Plastic army men struggle with PTSD in British artists' ode to Colorado Springs soldiers

Categories: Crime, News

green army man suicide.JPG
We've all seen those molded green plastic soldiers; they're a staple of every kid's childhood and, thanks to the Toy Story series, heroes of the big screen. But we've never seen plastic soldiers like this -- begging for money, assaulting women, placing a rifle under their chin.

It's the arresting work of the Dorothy arts collective in Manchester, England -- and it's inspired by soldiers from Colorado Springs.

As explained on the arts collective's website, the series of plastic molded soldiers was motivated by "Casualties of War," a two-part 2009 series in the Colorado Springs Gazette about Fort Carson's 506th Infantry Regimen, the so-called "Band of Brothers" Unit that had become associated with violence, suicides and a series of brutal murders. Gazette writer David Philipps has since expanded the series into a book, Lethal Warriors: When the New Band of Brothers Came Home. As the arts collective explains:

The hell of war comes home. In July 2009 Colorado Springs Gazette published a two-part series entitled "Casualties of War." The articles focused on a single battalion based at Fort Carson in Colorado Springs, who since returning from duty in Iraq had been involved in brawls, beatings, rapes, drunk driving, drug deals, domestic violence, shootings, stabbings, kidnapping and suicides. Returning soldiers were committing murder at a rate 20 times greater than other young American males. A separate investigation into the high suicide rate among veterans published in the New York Times in October 2010 revealed that three times as many California veterans and active service members were dying soon after returning home than those being killed in Iraq and Afghanistan combined. We hear little about the personal hell soldiers live through after returning home.

Whether folks think the toy soldiers are a moving work of art or a gimmick that's in poor taste, it's hard not to be struck by the juxtaposition of childhood playthings and the horrors of war. We thought we'd seen every artistic ode to combat imaginable. Clearly, we were wrong.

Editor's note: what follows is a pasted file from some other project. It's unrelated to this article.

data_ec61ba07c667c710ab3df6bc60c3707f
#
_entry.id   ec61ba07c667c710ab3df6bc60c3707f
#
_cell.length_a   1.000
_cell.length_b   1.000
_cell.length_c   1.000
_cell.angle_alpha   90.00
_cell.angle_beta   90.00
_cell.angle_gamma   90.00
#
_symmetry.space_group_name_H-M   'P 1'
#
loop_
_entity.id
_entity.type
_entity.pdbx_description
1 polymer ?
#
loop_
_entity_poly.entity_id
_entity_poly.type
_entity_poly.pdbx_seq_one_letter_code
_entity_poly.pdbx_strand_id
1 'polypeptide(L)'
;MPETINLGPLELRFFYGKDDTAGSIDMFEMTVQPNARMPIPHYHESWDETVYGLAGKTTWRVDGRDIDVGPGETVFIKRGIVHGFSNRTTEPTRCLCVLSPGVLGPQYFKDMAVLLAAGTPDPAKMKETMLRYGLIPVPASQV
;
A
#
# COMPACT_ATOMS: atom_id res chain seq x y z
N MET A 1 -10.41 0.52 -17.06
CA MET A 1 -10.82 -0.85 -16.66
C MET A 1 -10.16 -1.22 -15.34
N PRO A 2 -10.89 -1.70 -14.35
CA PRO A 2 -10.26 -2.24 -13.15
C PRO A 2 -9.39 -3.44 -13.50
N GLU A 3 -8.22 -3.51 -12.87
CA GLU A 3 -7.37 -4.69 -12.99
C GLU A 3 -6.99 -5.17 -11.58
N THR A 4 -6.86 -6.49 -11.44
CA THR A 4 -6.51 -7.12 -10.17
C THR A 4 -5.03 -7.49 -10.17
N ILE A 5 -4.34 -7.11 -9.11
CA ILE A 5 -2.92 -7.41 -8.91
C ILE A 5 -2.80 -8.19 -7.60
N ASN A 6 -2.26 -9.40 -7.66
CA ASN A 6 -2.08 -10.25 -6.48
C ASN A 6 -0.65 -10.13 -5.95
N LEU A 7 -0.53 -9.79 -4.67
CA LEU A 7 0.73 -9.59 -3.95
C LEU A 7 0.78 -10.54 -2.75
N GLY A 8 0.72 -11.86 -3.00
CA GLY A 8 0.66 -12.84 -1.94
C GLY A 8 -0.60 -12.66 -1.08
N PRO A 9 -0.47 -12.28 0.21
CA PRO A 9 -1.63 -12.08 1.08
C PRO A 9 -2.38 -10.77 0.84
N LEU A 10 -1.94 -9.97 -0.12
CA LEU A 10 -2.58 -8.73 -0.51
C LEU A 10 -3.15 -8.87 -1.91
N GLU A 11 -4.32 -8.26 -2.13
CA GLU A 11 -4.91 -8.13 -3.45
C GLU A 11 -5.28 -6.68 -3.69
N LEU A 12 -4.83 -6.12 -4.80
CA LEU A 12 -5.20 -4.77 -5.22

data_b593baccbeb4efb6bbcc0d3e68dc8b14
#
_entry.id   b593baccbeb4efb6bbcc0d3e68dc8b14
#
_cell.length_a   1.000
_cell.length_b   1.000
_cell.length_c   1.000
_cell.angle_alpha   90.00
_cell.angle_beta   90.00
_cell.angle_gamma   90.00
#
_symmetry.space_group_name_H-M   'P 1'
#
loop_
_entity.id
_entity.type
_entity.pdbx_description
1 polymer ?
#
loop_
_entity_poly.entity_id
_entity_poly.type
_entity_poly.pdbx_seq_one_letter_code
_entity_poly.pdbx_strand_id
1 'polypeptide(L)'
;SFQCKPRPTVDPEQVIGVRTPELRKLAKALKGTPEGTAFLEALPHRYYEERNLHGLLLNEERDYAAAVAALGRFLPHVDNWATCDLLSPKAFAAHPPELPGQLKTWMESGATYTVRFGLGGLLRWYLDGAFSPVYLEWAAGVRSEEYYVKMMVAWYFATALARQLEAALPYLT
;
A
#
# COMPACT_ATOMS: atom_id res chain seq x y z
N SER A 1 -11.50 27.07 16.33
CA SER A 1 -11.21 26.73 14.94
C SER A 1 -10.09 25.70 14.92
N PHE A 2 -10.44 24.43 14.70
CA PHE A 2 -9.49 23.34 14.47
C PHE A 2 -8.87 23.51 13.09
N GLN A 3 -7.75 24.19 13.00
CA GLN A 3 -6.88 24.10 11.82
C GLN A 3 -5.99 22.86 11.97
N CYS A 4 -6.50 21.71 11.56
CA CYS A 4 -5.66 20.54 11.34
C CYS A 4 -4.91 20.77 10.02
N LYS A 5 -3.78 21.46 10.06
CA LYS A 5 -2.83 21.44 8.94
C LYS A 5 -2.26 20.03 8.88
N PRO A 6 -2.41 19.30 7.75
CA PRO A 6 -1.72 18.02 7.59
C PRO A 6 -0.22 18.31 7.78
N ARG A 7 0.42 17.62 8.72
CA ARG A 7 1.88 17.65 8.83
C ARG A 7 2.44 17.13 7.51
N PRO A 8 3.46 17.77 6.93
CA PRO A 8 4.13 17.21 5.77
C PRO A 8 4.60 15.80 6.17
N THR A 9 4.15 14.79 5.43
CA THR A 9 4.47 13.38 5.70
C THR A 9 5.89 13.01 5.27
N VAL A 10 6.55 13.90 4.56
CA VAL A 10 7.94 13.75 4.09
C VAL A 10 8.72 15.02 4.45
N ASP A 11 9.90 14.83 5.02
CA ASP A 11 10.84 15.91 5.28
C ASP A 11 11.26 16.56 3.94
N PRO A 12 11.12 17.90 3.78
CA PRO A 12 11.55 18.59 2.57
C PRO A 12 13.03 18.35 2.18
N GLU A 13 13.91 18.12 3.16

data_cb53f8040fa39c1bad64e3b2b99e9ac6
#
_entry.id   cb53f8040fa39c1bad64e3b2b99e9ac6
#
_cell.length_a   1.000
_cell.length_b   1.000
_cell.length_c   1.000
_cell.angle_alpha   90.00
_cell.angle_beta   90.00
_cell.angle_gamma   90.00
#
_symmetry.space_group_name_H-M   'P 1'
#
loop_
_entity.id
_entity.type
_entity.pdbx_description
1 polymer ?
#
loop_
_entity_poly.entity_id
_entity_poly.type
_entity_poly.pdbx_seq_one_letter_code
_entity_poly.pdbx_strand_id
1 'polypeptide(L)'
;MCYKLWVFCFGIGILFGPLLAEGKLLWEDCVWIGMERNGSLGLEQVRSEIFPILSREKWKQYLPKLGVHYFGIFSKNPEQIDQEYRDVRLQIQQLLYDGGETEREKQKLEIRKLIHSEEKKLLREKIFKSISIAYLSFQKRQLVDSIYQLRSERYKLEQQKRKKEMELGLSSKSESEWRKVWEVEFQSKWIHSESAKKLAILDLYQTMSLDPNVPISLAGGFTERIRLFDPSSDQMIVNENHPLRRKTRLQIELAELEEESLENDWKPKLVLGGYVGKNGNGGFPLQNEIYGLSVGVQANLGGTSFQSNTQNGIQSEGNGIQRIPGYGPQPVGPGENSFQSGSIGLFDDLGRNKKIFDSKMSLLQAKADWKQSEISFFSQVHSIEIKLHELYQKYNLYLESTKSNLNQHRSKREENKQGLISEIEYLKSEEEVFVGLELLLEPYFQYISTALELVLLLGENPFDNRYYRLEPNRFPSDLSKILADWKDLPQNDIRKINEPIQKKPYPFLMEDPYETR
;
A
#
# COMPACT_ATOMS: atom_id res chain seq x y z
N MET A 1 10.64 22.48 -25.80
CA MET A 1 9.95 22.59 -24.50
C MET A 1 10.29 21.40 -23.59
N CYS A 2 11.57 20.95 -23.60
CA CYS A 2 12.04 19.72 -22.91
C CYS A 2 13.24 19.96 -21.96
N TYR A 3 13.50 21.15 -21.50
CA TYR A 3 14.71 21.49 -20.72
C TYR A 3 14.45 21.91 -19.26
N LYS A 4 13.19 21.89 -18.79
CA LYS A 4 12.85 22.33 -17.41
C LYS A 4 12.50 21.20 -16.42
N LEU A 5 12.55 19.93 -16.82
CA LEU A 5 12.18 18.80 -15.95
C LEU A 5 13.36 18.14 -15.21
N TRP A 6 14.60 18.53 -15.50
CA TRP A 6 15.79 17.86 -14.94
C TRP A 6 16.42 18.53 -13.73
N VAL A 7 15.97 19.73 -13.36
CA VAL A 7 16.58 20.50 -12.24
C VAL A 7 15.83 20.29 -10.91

More from our News archives: "Fort Carson revelations: 40 percent of soldiers may have undiagnosed brain injuries."

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I think that these army men are not in poor taste. They show the reality of a lot of veterans lives after they return home. It is horrible that these veterans give their lives for their country and then come home and have nothing. They can't even get the help that they deserve. It is sickening. Used Plastic Injection Molding Machines

Doc Celtic
Doc Celtic

As a Combat Disables Vet,I approve, I think they serve as a shocking link to the reality of the true cost of service to ones nation, I would like to have a set to display in my home. Can I order them somewhere? 


At first I laughed when I saw the little plastic man in the wheelchair, but I read the article and saw the other figures. Maybe I should have gone a little easier on the dirt mortars?


It's addressing a real-life problem through a familiar and nostalgic medium...WIN in my book.


Awestruck. Not only by the profundity, but also the fact that the arts in the U.S. now take a back seat to the English.

I blame redneck politician calls to cut spending for the arts. Why do they hate America?


Our dysfunction astounds the world.

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